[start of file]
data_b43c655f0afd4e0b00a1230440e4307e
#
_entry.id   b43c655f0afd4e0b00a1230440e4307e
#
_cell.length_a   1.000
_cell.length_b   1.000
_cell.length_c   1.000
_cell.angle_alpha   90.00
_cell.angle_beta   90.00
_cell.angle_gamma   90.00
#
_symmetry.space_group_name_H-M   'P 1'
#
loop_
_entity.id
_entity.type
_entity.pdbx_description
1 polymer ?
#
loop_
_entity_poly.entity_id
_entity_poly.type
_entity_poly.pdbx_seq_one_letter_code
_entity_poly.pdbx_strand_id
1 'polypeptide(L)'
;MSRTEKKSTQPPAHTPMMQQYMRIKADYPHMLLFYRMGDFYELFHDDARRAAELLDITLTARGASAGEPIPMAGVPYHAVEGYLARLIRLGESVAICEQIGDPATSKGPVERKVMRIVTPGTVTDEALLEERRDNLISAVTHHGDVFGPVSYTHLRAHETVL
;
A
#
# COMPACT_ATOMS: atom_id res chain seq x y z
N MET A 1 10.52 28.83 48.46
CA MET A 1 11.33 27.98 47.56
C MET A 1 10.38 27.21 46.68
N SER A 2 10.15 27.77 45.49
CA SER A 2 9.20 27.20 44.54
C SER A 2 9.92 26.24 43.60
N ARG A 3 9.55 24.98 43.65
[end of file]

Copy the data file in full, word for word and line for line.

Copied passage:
data_b43c655f0afd4e0b00a1230440e4307e
#
_entry.id   b43c655f0afd4e0b00a1230440e4307e
#
_cell.length_a   1.000
_cell.length_b   1.000
_cell.length_c   1.000
_cell.angle_alpha   90.00
_cell.angle_beta   90.00
_cell.angle_gamma   90.00
#
_symmetry.space_group_name_H-M   'P 1'
#
loop_
_entity.id
_entity.type
_entity.pdbx_description
1 polymer ?
#
loop_
_entity_poly.entity_id
_entity_poly.type
_entity_poly.pdbx_seq_one_letter_code
_entity_poly.pdbx_strand_id
1 'polypeptide(L)'
;MSRTEKKSTQPPAHTPMMQQYMRIKADYPHMLLFYRMGDFYELFHDDARRAAELLDITLTARGASAGEPIPMAGVPYHAVEGYLARLIRLGESVAICEQIGDPATSKGPVERKVMRIVTPGTVTDEALLEERRDNLISAVTHHGDVFGPVSYTHLRAHETVL
;
A
#
# COMPACT_ATOMS: atom_id res chain seq x y z
N MET A 1 10.52 28.83 48.46
CA MET A 1 11.33 27.98 47.56
C MET A 1 10.38 27.21 46.68
N SER A 2 10.15 27.77 45.49
CA SER A 2 9.20 27.20 44.54
C SER A 2 9.92 26.24 43.60
N ARG A 3 9.55 24.98 43.65